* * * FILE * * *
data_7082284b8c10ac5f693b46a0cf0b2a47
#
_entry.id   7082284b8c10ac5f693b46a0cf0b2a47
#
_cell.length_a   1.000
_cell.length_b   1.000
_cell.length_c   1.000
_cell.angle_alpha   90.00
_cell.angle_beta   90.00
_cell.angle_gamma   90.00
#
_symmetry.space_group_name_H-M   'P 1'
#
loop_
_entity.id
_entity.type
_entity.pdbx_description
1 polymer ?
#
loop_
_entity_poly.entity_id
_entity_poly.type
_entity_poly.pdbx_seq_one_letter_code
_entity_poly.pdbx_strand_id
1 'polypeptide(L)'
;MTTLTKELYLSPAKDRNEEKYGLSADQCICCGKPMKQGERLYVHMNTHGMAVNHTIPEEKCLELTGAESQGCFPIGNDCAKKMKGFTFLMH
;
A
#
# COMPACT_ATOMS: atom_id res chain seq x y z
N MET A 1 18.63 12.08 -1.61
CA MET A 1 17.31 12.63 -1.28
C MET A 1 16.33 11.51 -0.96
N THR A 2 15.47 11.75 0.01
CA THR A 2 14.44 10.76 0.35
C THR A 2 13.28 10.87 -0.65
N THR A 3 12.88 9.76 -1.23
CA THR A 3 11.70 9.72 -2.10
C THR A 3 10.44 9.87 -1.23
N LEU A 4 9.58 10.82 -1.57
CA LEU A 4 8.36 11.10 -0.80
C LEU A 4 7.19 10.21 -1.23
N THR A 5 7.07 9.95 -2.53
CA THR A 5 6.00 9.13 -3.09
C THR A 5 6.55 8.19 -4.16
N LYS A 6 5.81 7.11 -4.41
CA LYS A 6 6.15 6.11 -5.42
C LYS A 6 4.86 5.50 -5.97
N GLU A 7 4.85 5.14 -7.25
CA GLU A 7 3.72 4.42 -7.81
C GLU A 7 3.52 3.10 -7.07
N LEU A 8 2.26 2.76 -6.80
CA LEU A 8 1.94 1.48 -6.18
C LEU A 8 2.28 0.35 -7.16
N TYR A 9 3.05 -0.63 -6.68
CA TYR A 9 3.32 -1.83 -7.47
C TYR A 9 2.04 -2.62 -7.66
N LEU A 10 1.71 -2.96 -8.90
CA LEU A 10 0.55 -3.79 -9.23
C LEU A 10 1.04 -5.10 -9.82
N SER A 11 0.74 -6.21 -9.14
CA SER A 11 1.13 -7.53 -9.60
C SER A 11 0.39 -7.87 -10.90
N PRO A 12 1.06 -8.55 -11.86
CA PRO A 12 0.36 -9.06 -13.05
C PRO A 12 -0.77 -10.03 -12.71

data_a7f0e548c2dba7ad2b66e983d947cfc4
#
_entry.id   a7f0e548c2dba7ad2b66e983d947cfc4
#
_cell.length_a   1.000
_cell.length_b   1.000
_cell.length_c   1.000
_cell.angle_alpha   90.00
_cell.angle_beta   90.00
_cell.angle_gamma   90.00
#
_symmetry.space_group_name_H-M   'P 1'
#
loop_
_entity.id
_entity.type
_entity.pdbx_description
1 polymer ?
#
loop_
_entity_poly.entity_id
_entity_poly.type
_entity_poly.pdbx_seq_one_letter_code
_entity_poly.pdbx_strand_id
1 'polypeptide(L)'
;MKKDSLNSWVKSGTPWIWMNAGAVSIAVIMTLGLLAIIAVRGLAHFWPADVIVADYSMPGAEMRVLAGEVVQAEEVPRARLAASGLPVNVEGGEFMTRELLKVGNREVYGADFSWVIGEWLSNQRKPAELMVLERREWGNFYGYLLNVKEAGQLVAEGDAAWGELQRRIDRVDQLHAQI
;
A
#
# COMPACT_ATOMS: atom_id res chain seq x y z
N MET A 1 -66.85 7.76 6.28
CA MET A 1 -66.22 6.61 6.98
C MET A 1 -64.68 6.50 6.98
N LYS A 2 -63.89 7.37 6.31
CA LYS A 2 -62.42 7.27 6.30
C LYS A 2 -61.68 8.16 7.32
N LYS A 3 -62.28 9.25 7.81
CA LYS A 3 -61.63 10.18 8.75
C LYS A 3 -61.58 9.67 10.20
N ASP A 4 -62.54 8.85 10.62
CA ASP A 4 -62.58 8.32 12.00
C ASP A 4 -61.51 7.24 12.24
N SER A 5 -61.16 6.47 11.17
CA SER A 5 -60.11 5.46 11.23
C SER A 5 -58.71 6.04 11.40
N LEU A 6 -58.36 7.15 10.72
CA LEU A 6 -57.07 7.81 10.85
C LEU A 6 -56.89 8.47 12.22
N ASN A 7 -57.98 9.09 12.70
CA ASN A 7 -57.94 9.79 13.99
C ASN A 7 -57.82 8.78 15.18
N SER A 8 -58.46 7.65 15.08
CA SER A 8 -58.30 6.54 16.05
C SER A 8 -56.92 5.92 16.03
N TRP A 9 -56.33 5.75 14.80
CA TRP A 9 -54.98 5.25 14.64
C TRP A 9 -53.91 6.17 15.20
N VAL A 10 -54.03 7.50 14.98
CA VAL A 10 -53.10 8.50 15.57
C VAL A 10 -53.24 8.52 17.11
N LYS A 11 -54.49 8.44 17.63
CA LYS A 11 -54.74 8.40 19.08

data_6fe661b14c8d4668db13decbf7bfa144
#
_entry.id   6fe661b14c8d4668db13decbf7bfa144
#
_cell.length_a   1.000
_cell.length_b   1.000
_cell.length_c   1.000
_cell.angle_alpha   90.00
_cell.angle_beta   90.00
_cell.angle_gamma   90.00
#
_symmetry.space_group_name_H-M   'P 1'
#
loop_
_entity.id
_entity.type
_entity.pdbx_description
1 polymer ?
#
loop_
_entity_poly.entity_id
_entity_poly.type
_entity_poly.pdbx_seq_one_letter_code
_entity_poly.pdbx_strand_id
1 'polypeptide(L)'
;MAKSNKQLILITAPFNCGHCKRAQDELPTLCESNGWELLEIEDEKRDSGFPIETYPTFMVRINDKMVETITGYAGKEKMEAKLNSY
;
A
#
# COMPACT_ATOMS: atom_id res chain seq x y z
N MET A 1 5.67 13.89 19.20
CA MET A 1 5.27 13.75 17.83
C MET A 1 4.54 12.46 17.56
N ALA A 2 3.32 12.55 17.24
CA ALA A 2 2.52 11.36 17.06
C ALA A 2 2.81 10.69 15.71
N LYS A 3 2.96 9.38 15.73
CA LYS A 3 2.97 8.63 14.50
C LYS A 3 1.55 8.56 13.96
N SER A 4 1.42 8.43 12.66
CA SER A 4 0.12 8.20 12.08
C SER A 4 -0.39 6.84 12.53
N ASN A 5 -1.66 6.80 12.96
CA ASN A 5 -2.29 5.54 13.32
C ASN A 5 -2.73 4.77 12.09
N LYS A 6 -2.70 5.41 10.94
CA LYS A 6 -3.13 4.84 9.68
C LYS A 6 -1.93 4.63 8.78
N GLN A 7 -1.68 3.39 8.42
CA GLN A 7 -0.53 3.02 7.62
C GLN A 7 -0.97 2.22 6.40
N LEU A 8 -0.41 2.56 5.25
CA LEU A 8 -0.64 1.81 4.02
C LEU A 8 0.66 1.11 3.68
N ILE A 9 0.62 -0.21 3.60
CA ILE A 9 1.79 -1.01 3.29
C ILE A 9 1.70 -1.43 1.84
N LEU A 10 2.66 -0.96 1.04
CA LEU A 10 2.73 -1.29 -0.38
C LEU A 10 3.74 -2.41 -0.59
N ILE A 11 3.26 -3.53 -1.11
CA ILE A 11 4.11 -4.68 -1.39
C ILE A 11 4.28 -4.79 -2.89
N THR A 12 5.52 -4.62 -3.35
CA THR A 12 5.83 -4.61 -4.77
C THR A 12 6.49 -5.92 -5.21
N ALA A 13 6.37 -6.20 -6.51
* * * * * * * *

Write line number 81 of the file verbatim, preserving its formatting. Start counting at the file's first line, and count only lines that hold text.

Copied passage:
_entity.id